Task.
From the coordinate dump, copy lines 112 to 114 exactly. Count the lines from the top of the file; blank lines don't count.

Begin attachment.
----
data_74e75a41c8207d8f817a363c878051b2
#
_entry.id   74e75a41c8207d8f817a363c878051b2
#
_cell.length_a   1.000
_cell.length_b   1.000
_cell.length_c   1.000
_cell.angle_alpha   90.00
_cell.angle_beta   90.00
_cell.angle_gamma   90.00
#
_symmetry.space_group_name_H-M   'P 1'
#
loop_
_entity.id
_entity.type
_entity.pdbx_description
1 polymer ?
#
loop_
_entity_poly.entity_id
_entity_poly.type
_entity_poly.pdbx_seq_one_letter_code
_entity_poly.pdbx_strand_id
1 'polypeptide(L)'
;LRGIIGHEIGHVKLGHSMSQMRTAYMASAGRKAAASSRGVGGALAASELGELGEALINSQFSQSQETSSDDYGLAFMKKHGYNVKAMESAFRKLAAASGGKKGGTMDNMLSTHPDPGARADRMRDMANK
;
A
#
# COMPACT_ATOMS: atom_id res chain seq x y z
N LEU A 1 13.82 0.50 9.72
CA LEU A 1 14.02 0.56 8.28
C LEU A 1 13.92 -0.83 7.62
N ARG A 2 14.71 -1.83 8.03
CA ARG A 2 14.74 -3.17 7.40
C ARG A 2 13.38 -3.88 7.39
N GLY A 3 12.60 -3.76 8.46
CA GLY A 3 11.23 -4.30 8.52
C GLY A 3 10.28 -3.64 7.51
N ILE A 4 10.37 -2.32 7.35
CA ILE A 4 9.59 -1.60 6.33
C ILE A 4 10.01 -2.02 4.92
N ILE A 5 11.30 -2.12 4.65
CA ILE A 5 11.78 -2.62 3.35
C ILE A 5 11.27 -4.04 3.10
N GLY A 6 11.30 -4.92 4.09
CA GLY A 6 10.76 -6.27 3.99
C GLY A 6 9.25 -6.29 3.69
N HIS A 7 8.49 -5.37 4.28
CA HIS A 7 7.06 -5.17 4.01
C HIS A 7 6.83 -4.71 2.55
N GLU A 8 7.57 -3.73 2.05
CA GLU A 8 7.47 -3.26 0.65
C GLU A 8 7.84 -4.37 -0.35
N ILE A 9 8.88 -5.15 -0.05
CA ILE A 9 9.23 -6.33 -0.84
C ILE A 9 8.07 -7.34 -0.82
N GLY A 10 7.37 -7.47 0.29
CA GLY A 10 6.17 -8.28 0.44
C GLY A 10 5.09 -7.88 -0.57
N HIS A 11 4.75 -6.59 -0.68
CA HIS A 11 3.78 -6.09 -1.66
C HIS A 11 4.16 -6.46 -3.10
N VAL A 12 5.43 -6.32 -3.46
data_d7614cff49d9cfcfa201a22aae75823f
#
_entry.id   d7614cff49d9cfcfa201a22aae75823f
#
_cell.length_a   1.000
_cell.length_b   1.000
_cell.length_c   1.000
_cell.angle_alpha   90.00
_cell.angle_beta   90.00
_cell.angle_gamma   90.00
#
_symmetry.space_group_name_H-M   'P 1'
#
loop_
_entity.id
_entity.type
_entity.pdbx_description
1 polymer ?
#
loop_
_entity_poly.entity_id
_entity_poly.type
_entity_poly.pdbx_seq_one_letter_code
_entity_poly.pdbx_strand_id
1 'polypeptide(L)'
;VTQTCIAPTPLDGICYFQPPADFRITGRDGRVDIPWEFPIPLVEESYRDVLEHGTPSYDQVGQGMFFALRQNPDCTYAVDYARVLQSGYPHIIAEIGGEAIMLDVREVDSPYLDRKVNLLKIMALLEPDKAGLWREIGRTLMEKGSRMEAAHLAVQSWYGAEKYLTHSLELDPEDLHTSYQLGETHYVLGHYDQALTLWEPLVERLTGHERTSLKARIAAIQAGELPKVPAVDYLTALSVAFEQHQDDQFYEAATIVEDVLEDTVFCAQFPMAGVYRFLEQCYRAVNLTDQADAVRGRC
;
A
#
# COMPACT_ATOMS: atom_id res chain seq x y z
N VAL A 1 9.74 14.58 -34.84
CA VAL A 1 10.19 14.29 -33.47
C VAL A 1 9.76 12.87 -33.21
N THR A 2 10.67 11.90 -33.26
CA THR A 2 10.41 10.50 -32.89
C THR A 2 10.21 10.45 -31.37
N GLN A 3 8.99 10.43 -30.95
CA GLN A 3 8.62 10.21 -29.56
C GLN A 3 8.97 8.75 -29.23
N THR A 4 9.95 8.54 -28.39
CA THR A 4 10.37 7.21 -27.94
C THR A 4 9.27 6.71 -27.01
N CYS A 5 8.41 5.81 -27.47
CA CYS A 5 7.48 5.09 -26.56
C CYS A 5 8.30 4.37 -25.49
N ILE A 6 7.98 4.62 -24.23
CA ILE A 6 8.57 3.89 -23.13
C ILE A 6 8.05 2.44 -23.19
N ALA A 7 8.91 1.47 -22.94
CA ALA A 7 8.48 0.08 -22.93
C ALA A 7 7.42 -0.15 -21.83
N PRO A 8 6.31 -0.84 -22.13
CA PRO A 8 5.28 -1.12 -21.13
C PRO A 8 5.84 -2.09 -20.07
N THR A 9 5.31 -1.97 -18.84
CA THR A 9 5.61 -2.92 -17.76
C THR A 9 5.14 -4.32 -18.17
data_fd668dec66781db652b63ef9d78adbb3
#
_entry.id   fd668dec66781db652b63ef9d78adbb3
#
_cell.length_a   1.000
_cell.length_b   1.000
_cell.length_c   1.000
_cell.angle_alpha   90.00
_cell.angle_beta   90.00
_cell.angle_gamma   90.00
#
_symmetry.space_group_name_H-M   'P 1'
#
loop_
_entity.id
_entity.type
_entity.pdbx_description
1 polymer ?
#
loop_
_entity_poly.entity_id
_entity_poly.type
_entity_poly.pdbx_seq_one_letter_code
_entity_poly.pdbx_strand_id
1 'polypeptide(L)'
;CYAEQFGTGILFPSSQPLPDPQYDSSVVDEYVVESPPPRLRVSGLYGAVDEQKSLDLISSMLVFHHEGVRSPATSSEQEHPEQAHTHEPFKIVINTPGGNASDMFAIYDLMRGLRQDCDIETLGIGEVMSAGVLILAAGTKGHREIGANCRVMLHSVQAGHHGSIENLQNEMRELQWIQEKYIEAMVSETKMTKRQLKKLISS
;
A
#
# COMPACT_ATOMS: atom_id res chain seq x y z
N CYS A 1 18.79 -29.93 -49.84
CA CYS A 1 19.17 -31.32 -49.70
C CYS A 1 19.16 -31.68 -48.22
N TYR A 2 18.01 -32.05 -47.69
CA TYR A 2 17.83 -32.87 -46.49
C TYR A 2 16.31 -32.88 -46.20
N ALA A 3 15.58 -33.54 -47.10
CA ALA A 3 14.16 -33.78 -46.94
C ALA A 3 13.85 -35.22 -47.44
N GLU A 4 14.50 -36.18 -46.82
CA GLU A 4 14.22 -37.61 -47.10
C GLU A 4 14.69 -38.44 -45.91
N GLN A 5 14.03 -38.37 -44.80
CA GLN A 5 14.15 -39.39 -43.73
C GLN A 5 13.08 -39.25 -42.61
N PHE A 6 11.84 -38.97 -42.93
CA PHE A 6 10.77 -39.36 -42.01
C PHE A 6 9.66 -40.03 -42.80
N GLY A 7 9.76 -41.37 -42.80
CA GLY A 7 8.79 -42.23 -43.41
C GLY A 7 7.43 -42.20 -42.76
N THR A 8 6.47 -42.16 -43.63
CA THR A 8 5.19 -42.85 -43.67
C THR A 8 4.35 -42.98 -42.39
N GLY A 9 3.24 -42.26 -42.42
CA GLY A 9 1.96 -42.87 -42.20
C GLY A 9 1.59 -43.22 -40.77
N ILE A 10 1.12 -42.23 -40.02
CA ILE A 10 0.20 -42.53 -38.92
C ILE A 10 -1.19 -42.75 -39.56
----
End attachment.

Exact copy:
C ILE A 6 8.05 2.44 -23.19
N ALA A 7 8.91 1.47 -22.94
CA ALA A 7 8.48 0.08 -22.93